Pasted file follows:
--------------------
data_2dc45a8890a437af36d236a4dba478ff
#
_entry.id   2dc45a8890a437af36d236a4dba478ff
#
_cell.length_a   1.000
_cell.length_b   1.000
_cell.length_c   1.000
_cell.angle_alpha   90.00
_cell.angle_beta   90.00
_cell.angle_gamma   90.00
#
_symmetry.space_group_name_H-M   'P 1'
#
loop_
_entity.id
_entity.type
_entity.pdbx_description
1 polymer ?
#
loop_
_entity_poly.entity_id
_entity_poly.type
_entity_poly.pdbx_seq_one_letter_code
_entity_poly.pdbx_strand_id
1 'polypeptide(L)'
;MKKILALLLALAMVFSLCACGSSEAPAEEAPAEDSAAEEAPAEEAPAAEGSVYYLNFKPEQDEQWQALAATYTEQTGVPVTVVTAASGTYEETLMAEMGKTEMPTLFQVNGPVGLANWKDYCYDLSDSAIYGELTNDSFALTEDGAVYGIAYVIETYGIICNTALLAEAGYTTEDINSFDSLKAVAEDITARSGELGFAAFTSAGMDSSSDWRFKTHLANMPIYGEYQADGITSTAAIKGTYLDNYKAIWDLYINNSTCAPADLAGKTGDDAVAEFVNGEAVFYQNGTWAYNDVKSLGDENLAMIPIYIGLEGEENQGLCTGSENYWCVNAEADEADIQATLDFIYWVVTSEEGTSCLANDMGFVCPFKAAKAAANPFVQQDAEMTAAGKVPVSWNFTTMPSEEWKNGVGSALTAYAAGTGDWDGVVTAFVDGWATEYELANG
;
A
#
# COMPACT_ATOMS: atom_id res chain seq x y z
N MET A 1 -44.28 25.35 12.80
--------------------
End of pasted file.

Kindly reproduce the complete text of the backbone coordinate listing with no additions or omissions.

data_2dc45a8890a437af36d236a4dba478ff
#
_entry.id   2dc45a8890a437af36d236a4dba478ff
#
_cell.length_a   1.000
_cell.length_b   1.000
_cell.length_c   1.000
_cell.angle_alpha   90.00
_cell.angle_beta   90.00
_cell.angle_gamma   90.00
#
_symmetry.space_group_name_H-M   'P 1'
#
loop_
_entity.id
_entity.type
_entity.pdbx_description
1 polymer ?
#
loop_
_entity_poly.entity_id
_entity_poly.type
_entity_poly.pdbx_seq_one_letter_code
_entity_poly.pdbx_strand_id
1 'polypeptide(L)'
;MKKILALLLALAMVFSLCACGSSEAPAEEAPAEDSAAEEAPAEEAPAAEGSVYYLNFKPEQDEQWQALAATYTEQTGVPVTVVTAASGTYEETLMAEMGKTEMPTLFQVNGPVGLANWKDYCYDLSDSAIYGELTNDSFALTEDGAVYGIAYVIETYGIICNTALLAEAGYTTEDINSFDSLKAVAEDITARSGELGFAAFTSAGMDSSSDWRFKTHLANMPIYGEYQADGITSTAAIKGTYLDNYKAIWDLYINNSTCAPADLAGKTGDDAVAEFVNGEAVFYQNGTWAYNDVKSLGDENLAMIPIYIGLEGEENQGLCTGSENYWCVNAEADEADIQATLDFIYWVVTSEEGTSCLANDMGFVCPFKAAKAAANPFVQQDAEMTAAGKVPVSWNFTTMPSEEWKNGVGSALTAYAAGTGDWDGVVTAFVDGWATEYELANG
;
A
#
# COMPACT_ATOMS: atom_id res chain seq x y z
N MET A 1 -44.28 25.35 12.80